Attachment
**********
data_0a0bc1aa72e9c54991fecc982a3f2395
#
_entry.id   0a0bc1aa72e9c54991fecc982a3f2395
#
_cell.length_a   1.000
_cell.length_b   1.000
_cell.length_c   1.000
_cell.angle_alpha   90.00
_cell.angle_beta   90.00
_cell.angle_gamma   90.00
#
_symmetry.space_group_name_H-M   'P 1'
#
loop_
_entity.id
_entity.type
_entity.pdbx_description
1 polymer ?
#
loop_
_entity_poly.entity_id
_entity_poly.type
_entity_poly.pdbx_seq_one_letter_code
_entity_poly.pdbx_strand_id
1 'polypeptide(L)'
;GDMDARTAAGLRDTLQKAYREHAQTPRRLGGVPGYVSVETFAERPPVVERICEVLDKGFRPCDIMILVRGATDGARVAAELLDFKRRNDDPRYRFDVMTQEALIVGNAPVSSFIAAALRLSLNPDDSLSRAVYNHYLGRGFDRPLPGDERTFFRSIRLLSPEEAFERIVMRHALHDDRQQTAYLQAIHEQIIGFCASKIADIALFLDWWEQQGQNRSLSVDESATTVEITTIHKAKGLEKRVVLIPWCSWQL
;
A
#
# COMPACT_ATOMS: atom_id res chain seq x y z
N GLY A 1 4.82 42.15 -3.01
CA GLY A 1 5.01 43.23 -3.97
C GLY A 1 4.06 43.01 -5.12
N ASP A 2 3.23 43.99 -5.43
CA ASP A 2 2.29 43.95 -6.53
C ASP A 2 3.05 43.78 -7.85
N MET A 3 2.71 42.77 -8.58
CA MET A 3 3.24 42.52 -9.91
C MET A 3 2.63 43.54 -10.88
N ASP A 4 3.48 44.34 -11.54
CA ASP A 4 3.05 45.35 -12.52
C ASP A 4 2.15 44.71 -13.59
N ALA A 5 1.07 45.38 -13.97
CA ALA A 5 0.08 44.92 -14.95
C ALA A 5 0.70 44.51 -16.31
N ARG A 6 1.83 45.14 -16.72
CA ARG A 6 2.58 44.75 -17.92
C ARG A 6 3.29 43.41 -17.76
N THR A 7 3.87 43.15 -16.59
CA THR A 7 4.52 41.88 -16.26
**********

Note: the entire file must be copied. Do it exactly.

data_0a0bc1aa72e9c54991fecc982a3f2395
#
_entry.id   0a0bc1aa72e9c54991fecc982a3f2395
#
_cell.length_a   1.000
_cell.length_b   1.000
_cell.length_c   1.000
_cell.angle_alpha   90.00
_cell.angle_beta   90.00
_cell.angle_gamma   90.00
#
_symmetry.space_group_name_H-M   'P 1'
#
loop_
_entity.id
_entity.type
_entity.pdbx_description
1 polymer ?
#
loop_
_entity_poly.entity_id
_entity_poly.type
_entity_poly.pdbx_seq_one_letter_code
_entity_poly.pdbx_strand_id
1 'polypeptide(L)'
;GDMDARTAAGLRDTLQKAYREHAQTPRRLGGVPGYVSVETFAERPPVVERICEVLDKGFRPCDIMILVRGATDGARVAAELLDFKRRNDDPRYRFDVMTQEALIVGNAPVSSFIAAALRLSLNPDDSLSRAVYNHYLGRGFDRPLPGDERTFFRSIRLLSPEEAFERIVMRHALHDDRQQTAYLQAIHEQIIGFCASKIADIALFLDWWEQQGQNRSLSVDESATTVEITTIHKAKGLEKRVVLIPWCSWQL
;
A
#
# COMPACT_ATOMS: atom_id res chain seq x y z
N GLY A 1 4.82 42.15 -3.01
CA GLY A 1 5.01 43.23 -3.97
C GLY A 1 4.06 43.01 -5.12
N ASP A 2 3.23 43.99 -5.43
CA ASP A 2 2.29 43.95 -6.53
C ASP A 2 3.05 43.78 -7.85
N MET A 3 2.71 42.77 -8.58
CA MET A 3 3.24 42.52 -9.91
C MET A 3 2.63 43.54 -10.88
N ASP A 4 3.48 44.34 -11.54
CA ASP A 4 3.05 45.35 -12.52
C ASP A 4 2.15 44.71 -13.59
N ALA A 5 1.07 45.38 -13.97
CA ALA A 5 0.08 44.92 -14.95
C ALA A 5 0.70 44.51 -16.31
N ARG A 6 1.83 45.14 -16.72
CA ARG A 6 2.58 44.75 -17.92
C ARG A 6 3.29 43.41 -17.76
N THR A 7 3.87 43.15 -16.59
CA THR A 7 4.52 41.88 -16.26